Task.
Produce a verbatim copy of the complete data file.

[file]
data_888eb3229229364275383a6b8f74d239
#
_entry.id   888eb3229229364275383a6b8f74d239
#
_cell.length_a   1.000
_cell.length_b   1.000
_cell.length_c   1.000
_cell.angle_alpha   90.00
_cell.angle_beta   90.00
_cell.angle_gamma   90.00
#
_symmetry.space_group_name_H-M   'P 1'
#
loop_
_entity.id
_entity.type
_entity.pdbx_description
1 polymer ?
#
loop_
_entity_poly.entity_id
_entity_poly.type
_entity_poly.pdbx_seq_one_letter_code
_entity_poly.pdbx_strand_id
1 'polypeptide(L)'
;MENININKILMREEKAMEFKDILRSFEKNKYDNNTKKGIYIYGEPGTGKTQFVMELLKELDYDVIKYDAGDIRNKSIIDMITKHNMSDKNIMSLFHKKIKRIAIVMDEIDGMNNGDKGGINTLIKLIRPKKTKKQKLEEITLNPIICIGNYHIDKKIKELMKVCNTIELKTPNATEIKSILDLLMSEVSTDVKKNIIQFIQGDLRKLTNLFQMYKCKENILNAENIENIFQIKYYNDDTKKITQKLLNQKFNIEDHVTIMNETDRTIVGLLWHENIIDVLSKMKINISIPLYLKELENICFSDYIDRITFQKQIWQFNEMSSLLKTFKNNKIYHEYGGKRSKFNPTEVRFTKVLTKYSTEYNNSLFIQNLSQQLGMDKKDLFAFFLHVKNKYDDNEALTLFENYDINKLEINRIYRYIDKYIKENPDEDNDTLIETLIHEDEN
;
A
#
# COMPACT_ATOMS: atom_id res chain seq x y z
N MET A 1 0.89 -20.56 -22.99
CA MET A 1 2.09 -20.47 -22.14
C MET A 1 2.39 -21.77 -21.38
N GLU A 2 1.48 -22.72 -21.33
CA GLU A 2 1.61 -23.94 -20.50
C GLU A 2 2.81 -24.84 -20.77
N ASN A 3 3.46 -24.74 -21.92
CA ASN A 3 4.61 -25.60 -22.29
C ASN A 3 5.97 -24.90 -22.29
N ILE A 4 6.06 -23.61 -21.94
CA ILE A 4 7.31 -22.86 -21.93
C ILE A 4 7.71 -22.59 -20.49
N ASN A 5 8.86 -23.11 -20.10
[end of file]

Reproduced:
data_888eb3229229364275383a6b8f74d239
#
_entry.id   888eb3229229364275383a6b8f74d239
#
_cell.length_a   1.000
_cell.length_b   1.000
_cell.length_c   1.000
_cell.angle_alpha   90.00
_cell.angle_beta   90.00
_cell.angle_gamma   90.00
#
_symmetry.space_group_name_H-M   'P 1'
#
loop_
_entity.id
_entity.type
_entity.pdbx_description
1 polymer ?
#
loop_
_entity_poly.entity_id
_entity_poly.type
_entity_poly.pdbx_seq_one_letter_code
_entity_poly.pdbx_strand_id
1 'polypeptide(L)'
;MENININKILMREEKAMEFKDILRSFEKNKYDNNTKKGIYIYGEPGTGKTQFVMELLKELDYDVIKYDAGDIRNKSIIDMITKHNMSDKNIMSLFHKKIKRIAIVMDEIDGMNNGDKGGINTLIKLIRPKKTKKQKLEEITLNPIICIGNYHIDKKIKELMKVCNTIELKTPNATEIKSILDLLMSEVSTDVKKNIIQFIQGDLRKLTNLFQMYKCKENILNAENIENIFQIKYYNDDTKKITQKLLNQKFNIEDHVTIMNETDRTIVGLLWHENIIDVLSKMKINISIPLYLKELENICFSDYIDRITFQKQIWQFNEMSSLLKTFKNNKIYHEYGGKRSKFNPTEVRFTKVLTKYSTEYNNSLFIQNLSQQLGMDKKDLFAFFLHVKNKYDDNEALTLFENYDINKLEINRIYRYIDKYIKENPDEDNDTLIETLIHEDEN
;
A
#
# COMPACT_ATOMS: atom_id res chain seq x y z
N MET A 1 0.89 -20.56 -22.99
CA MET A 1 2.09 -20.47 -22.14
C MET A 1 2.39 -21.77 -21.38
N GLU A 2 1.48 -22.72 -21.33
CA GLU A 2 1.61 -23.94 -20.50
C GLU A 2 2.81 -24.84 -20.77
N ASN A 3 3.46 -24.74 -21.92
CA ASN A 3 4.61 -25.60 -22.29
C ASN A 3 5.97 -24.90 -22.29
N ILE A 4 6.06 -23.61 -21.94
CA ILE A 4 7.31 -22.86 -21.93
C ILE A 4 7.71 -22.59 -20.49
N ASN A 5 8.86 -23.11 -20.10